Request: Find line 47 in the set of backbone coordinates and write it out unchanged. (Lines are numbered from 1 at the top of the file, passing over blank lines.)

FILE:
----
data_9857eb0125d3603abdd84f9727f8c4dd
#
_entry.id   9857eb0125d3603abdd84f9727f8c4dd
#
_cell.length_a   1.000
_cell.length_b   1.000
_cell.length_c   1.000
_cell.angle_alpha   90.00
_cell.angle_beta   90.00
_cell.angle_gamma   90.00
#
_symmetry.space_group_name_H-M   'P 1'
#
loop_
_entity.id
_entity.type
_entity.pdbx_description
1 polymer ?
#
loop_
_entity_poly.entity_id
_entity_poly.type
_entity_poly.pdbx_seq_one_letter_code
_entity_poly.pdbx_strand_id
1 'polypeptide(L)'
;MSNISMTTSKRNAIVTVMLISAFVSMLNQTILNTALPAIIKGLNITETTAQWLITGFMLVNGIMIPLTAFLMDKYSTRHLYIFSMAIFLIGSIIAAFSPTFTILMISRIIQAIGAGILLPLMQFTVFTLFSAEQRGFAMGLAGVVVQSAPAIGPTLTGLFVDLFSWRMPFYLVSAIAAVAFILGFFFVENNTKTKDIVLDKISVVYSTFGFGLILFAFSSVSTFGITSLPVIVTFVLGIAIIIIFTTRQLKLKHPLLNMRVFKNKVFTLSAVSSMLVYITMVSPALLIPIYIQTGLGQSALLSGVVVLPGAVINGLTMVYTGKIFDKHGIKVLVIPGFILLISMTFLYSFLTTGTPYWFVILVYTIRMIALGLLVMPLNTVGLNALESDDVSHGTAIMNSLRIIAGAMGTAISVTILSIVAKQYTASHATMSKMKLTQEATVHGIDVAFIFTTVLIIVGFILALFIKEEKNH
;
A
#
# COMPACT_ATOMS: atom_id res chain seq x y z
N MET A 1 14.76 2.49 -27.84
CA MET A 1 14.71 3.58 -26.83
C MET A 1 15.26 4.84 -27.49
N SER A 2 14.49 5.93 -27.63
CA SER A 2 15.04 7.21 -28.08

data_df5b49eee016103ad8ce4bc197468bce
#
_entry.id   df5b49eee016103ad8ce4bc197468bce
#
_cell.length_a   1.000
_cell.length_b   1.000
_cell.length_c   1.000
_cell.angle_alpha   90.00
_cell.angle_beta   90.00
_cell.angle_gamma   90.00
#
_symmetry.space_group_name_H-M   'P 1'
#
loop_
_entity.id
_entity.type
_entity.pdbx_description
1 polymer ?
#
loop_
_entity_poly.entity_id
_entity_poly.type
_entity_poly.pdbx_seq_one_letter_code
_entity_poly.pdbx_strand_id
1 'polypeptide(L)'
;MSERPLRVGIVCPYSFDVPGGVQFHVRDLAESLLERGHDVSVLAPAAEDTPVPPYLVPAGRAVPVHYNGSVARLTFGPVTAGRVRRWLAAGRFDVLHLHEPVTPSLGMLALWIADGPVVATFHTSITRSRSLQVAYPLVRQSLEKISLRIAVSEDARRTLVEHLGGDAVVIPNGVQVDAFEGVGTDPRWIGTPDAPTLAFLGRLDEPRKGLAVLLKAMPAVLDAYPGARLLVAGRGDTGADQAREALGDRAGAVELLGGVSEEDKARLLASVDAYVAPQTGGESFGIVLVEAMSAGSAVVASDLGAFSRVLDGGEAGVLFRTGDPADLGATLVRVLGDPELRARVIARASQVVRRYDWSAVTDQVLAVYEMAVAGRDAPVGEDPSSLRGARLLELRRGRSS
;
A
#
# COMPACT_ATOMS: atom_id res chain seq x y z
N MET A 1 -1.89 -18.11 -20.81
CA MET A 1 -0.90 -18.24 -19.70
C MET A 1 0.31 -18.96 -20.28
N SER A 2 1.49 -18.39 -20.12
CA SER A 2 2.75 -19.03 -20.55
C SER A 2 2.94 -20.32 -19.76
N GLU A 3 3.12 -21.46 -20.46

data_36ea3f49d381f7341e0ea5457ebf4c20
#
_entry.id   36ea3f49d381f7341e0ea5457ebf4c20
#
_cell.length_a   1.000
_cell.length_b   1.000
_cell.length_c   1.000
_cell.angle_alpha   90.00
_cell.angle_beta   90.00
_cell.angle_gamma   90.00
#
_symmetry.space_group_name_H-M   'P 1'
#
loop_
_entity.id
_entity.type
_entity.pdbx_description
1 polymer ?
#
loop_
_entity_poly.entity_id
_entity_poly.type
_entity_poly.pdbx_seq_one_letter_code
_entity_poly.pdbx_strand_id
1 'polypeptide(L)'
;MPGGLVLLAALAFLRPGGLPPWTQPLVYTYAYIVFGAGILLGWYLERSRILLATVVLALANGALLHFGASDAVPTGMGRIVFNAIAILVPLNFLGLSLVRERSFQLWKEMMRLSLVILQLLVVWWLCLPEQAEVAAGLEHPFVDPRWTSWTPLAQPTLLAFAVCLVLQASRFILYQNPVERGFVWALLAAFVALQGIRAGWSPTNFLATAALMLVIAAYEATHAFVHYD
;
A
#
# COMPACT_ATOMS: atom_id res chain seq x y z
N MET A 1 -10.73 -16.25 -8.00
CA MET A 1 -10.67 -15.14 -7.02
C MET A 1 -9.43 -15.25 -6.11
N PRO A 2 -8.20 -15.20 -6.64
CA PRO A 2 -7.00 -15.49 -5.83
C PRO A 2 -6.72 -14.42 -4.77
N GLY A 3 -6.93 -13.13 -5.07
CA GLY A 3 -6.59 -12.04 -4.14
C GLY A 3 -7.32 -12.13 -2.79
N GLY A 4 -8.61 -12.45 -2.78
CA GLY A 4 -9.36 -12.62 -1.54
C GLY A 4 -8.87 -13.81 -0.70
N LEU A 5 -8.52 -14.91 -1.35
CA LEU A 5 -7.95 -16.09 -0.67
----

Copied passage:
_symmetry.space_group_name_H-M   'P 1'